My personal favorite is the “PELICAN“. She was part of our lives for 11 years through any weather and party. We built the boat in 1,5 years between regular work. From the power catamarans is the ECO 5.5 is my most successful design with the most sold plans.

SC 435 in Finland

SC 435 Ijsland

DUO 480 C in New Zealand

KD 860 Australia

ECO 5 power cat on the Mississippi

Little Tri is one of my favorites. It is a fantastic sailor, can be build for about US $ 1000, – and can be transported on a roof rack of a small car.

Do you have a design philosophy – certain themes or principles your adhere to?

I speak here only to the amateur builder fraternity. My slogan, which I had some time ago on my website, in line with the slogan of Che Guevara “Power to the people“, is still valid.

We have now so many different construction systems. Most of them in my view are not advisable for amateur construction. So I will, also in the future, design in the Plywood/Glass fiber/Epoxy composite system. Any handy person can build a high quality boat using this system. Most persons will have the tools to build the boat already in their workshop. I am afraid that vacuum pumps, vacuum regulator, or special necessary valves will be not in the arsenal and will cost too much for a single project. The quality of the work can be checked by the builder, which for some composites is not possible. A good built boat with this system is almost maintenance free. Cost wise, nothing can compete with this system. Any other system, like sandwich construction (foam, honeycomb, carbon) is a vacuum or infusion technique about 7 times more expensive. By the way, look at the newest racing monohulls. The are more or less sharpies with rounded off chine. I will also draw in the future asymmetrical hulls for catamarans, so that no keels or dagger/center boards are needed to sail well to windward. As long as you keep them light, they as good as any hull shape or better (for instance, no yaw in a diagonal sea). By the way, I advice you to read my FAQ where I explain these thematics a bit more.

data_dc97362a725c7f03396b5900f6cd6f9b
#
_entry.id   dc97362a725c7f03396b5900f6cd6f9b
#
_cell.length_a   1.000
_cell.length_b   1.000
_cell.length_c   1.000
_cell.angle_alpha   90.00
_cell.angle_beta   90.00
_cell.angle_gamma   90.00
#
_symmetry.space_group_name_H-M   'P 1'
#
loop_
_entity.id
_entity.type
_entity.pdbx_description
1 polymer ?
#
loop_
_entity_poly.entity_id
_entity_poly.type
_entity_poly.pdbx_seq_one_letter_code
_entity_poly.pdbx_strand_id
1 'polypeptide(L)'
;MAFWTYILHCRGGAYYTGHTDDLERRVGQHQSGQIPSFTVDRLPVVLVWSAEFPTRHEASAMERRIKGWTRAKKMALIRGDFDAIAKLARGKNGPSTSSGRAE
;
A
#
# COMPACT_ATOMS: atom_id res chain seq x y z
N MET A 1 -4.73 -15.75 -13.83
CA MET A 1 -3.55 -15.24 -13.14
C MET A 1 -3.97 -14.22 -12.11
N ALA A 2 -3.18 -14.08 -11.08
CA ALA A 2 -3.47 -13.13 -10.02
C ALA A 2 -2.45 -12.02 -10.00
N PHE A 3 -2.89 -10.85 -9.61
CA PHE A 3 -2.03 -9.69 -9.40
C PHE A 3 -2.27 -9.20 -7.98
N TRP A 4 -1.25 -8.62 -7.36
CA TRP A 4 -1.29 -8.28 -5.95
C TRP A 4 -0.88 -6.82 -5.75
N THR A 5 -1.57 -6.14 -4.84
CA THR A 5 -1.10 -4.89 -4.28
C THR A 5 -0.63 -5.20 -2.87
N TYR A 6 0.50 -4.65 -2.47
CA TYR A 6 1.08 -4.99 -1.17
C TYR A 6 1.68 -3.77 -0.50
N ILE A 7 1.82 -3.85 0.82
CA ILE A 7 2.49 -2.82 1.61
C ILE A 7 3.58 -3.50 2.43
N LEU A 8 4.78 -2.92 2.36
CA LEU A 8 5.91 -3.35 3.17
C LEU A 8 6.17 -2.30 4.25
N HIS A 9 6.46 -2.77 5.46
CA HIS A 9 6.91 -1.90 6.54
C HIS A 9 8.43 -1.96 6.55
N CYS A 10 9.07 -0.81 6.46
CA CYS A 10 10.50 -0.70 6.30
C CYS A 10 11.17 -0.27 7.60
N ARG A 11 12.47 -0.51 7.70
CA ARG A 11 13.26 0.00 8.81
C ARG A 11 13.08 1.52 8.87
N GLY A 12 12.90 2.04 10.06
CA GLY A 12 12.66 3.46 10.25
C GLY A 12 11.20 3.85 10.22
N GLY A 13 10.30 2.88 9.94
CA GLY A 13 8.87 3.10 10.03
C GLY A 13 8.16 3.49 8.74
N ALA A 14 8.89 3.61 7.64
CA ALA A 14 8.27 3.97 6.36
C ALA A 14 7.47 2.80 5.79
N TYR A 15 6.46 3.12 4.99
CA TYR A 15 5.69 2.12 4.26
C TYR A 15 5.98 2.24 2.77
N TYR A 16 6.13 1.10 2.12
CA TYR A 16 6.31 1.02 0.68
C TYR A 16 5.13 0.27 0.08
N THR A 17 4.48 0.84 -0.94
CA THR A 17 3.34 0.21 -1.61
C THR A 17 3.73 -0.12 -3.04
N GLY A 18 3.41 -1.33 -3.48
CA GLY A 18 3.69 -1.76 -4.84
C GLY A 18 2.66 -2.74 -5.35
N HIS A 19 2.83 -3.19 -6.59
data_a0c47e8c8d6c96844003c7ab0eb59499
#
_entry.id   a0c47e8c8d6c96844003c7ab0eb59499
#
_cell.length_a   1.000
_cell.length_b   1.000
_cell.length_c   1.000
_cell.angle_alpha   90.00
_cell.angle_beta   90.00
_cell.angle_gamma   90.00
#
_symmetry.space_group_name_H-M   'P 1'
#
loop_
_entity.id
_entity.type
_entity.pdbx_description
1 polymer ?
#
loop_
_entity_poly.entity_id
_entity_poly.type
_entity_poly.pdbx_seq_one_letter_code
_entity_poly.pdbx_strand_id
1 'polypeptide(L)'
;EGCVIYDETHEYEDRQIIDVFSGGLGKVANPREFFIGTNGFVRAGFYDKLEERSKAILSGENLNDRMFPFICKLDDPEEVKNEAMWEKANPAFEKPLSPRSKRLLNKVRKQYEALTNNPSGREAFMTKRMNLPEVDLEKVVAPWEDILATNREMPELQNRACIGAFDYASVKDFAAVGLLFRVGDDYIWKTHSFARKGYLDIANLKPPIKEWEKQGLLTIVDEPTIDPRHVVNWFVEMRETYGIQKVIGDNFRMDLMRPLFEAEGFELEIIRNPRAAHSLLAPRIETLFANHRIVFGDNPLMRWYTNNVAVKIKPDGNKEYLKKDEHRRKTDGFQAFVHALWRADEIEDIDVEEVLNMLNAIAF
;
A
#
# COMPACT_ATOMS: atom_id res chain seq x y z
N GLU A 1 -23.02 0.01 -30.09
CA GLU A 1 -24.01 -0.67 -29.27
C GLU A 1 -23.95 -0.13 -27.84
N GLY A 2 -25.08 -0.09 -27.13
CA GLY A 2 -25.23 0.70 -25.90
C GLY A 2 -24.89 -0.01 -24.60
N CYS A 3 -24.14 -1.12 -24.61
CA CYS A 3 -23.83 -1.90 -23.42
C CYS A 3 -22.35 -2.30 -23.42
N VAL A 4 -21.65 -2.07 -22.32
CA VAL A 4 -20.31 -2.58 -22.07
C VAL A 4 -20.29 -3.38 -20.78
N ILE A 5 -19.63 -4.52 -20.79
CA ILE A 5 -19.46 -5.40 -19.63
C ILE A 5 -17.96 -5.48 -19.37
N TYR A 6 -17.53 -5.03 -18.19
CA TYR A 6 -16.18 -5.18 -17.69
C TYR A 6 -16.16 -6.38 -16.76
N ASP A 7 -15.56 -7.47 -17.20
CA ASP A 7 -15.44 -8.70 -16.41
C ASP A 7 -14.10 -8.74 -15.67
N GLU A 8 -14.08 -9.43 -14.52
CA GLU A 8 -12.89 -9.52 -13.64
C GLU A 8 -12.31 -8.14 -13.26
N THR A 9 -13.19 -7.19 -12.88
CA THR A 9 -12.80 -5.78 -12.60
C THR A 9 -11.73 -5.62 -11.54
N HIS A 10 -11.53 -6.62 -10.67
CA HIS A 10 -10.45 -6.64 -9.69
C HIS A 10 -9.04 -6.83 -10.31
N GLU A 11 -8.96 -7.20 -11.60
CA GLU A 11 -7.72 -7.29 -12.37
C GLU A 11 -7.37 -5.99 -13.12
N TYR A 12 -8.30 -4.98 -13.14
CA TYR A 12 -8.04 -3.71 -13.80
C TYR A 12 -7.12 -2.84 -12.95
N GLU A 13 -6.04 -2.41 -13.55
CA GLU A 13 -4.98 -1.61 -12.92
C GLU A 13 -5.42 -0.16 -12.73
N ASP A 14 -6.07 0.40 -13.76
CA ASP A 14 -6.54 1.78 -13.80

I give a lot of thoughts to the practicality of my designs. Inside parts like the top of the kitchen, benches, berths are part of the structure of the boat. This keeps them light and in the end saves work.